a student's perspective LO7426

William J. Hobler, Jr. (bhobler@cpcug.org)
Tue, 14 May 1996 19:58:10 -0400

Replying to LO7385 --

JOHN WARFIELD wrote on Sat, 11 May 1996

===================== Quote ==============================
Henry Alberts did his PhD dissertation on redesign of the US Defense
Acquisition System...

Henry worked with 320 program managers over 5 years and developed the full
description of that system. Then they redesigned it

Now the question comes: is this work going to go down the drain, because
the Pentagon and the Congress doesn't understand it? Or is it going to be
kept updated? And if it is updated, how is going to be seen physically? ....

All the dimensions, all the information needed to manage that behemoth is
available but inaccessible. Now if I can find a few people with money and
imagination who don't know that it can't be done, we would rent one of
those expensive, vacant, huge buildings laying around Washington, D. C.,
and install the products of that work in a pedagogic way, so generals and
senators and ordinary humans can walk through this building and get an
education on how that system works, and why things are done the way they

===================== Unquote =============================

[Host's Note: I debated whether to distribute this msg in which Bill
debates the value of trying to understand the US defense acquisition
system. I am distributing it because I've heard these same arguments about
whether we should try to understand *any* of our complex systems. I
encourage you to read it with an eye for general applicability, not just
about the specific case. ... Rick Karash]

A cynical comment born out of my experience with the US Department of
Defense. Henry Alberts has my deepest sympathy. He studied a system that
grew by topsie for 200 years and during the study it became outdated. His
original research should be written up in the annals of anthropology.

Why should our Congress have to understand the system? Or why should the
Department of Defense want Congress to understand it? Congress will never
have to use the system, so why bother? If Congress did understand the
system they probably would want to micro-manage it to assure that their
pork barrels were filled. Is this cynical? I don't think so, I think it
is merely extrapolating from a long history.

I think the people who have to understand the system are the people who
operate in it. And this understanding has to be at different levels. For
instance the Deputy Secretary of Defense for Acquisitions has to have an
overall knowledge but the Project Manager for a weapons system acquisition
must have a pretty detailed knowledge of contracting. The design engineer
has a different knowledge requirement, etc.....

Is the system going to be kept updated? Yes it will be changed, for both
good and not so good reasons. Will it be kept up-to-date? - categorically
no! The inertia in the department is too great to either implement a
change fast enough or to make changes in time to be up-to-date. What will
happen is that the practitioners will change how they do business in order
to get their work done more easily. The good changes will work their way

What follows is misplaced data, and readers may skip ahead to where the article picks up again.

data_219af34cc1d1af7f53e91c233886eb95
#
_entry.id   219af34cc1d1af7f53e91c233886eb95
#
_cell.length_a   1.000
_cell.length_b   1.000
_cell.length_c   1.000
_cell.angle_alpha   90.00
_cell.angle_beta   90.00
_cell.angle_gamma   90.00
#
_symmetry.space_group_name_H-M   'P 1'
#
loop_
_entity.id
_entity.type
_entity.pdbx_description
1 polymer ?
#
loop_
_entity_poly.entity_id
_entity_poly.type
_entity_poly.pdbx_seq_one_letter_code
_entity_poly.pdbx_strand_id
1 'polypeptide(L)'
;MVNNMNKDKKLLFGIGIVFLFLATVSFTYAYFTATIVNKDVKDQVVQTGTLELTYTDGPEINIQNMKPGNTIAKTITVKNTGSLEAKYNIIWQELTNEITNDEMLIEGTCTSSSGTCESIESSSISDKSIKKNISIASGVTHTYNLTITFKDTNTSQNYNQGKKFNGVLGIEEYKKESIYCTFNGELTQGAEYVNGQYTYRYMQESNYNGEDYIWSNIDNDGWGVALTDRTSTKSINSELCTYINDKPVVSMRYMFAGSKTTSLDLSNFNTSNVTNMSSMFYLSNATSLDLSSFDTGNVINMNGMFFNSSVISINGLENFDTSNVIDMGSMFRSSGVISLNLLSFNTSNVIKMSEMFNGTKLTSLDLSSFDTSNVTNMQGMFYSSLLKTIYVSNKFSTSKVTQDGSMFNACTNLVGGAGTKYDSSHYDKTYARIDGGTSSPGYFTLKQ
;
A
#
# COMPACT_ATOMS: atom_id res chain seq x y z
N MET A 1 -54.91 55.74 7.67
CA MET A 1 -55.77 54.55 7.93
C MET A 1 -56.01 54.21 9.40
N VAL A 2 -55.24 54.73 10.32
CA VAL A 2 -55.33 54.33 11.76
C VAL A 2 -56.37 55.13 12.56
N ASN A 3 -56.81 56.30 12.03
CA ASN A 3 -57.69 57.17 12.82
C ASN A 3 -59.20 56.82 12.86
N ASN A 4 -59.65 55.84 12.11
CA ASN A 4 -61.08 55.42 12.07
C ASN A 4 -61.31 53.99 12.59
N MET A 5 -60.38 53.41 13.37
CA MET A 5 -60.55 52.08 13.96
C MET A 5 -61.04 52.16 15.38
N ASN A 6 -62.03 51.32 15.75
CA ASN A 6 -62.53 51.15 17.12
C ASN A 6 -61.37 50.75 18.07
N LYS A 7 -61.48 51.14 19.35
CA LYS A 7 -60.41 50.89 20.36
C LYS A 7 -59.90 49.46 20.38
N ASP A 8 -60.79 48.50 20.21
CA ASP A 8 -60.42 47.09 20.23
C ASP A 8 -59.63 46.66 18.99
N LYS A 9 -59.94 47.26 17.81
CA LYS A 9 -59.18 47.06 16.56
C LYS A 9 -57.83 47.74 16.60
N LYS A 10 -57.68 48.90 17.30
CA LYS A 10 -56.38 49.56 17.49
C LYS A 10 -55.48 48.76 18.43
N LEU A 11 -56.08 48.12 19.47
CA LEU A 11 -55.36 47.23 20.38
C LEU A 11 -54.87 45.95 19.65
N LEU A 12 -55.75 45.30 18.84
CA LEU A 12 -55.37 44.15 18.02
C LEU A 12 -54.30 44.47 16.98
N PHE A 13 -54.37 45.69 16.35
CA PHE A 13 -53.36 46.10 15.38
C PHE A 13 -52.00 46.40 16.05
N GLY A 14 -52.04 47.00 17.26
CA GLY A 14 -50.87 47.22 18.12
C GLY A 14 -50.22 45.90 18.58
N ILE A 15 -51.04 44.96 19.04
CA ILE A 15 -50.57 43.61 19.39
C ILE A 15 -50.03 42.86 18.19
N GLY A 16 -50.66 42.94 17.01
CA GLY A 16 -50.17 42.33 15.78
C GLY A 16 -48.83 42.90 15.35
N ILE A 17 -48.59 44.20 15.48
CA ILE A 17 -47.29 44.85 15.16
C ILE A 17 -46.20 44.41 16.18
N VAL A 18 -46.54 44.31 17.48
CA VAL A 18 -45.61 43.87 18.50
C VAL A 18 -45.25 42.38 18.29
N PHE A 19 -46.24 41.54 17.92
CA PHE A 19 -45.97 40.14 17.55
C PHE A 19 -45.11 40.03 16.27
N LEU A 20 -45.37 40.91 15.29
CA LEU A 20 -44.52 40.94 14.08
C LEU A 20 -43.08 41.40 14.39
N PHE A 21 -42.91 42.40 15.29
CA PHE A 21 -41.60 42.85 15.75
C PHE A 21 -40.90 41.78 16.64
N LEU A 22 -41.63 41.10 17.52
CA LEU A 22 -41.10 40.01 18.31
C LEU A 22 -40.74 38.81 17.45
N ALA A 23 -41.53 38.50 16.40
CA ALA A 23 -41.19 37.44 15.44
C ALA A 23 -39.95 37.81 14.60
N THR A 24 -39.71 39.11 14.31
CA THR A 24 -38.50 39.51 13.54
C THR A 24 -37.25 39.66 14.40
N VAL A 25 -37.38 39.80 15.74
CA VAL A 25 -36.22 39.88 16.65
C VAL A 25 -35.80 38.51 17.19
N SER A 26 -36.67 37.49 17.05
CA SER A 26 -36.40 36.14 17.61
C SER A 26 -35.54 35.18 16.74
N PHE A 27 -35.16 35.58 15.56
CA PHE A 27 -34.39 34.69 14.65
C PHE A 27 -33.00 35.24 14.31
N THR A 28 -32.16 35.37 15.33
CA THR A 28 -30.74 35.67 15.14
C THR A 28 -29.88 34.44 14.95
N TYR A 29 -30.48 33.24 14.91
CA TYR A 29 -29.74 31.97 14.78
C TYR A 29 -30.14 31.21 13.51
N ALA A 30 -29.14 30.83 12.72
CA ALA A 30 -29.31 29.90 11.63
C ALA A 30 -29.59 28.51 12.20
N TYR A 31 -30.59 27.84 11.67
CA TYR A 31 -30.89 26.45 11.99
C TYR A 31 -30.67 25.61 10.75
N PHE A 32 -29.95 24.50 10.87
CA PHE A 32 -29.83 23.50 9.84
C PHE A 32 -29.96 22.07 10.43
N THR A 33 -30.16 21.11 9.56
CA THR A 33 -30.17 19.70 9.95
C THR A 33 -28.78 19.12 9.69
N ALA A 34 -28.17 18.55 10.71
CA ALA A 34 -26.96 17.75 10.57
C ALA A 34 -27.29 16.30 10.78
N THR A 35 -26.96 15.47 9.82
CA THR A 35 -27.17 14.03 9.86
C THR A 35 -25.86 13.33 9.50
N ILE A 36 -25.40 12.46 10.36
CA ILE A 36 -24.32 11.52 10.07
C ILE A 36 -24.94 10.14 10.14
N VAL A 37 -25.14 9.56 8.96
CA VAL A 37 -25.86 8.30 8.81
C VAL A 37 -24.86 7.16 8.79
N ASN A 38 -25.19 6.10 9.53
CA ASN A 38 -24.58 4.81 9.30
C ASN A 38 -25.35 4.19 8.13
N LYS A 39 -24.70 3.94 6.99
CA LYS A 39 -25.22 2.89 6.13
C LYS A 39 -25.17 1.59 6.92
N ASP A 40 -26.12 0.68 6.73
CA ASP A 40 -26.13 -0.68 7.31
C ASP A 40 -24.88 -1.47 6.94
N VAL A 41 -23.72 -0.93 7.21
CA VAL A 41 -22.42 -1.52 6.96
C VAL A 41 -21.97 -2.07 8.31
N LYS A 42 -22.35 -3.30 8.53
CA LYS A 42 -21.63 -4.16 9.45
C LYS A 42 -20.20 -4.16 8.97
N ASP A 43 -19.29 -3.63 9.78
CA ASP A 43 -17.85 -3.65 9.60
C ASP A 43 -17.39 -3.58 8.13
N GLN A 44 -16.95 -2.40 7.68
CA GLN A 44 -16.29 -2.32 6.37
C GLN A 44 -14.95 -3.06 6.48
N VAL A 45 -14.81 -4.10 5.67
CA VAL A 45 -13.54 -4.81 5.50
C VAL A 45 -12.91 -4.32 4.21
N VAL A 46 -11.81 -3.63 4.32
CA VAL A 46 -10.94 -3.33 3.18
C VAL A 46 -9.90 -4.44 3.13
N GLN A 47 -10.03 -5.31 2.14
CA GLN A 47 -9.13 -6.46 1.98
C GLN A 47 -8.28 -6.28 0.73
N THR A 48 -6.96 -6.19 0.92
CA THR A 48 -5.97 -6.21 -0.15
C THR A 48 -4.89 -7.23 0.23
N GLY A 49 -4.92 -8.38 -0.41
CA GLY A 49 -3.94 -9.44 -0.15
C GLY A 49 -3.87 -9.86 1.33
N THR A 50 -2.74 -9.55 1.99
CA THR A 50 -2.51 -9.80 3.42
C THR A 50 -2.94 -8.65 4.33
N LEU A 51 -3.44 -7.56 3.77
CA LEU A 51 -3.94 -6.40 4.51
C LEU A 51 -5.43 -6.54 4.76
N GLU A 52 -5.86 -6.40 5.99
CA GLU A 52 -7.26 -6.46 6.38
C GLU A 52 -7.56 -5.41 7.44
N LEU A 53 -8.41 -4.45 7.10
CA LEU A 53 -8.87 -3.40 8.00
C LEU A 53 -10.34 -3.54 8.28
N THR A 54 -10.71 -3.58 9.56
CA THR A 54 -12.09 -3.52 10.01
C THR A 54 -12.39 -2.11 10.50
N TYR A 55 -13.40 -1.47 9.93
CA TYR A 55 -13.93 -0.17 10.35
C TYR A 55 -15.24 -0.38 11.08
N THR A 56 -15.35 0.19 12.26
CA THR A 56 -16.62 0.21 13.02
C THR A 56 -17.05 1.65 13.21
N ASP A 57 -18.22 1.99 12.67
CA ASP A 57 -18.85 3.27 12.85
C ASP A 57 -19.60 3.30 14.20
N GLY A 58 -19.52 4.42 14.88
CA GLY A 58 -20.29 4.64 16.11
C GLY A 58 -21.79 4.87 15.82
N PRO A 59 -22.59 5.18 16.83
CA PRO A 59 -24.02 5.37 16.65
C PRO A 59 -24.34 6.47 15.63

up the chain until they get into the official instructions. By then they
will probably be out of date.

How is it to be seen physically? It isn't. I question the need to see it
physically. First, it is not a physical system. Second, thinking and
seeing large complex systems physically is probably not what we want to
do. A physical representation is false for it cannot illustrate all of the
dimensions much less all of the inter-relationships that have to be known.
It gives the viewer a false sense of knowing the system.

What I would much rather have is a group of people from the system and
from all levels of working with the system. These people would build a
model of the system that could draw actual data from the operating system.
Then they would test and learn about the operational system using the
model. By adjusting the model to match the operational system, and by
changing the operational system based on their learning these people would
gain an insight into the whole system that would allow them to make the
best changes. With luck they may even be able to anticipate problems.

Is this type of work possible, well yes anything is possible. Would it be
valuable? I am not sure, but I bet it would make a great bit of doctoral
research. I could see the subtitle now "A dynamic modeling way to learn
complex systems". In fact this seems like so nice a boondoggle that I
volunteer to lead the effort.

Is this related to Learning Organizations? I think so, what is suggested
is a learning laboratory for the enterprise. It is this ability to
experience the dynamic relationships among the components of a system that
accelerates learning the system. In large complex systems this learning
is valuable at all levels of aggregation in the system. The clerk should
know how their actions influence downstream processes and how they are
influenced by upstream processes. Senior management should have a real
feel of the system's response to changing policies.


A leader is best when people barely know he exists. Of a good leader, who talks little, when his work is done, his aim fulfilled, they will say, "We did this ourselves."

Bill Hobler bhobler@cpcug.org

Learning-org -- An Internet Dialog on Learning Organizations For info: <rkarash@karash.com> -or- <http://world.std.com/~lo/>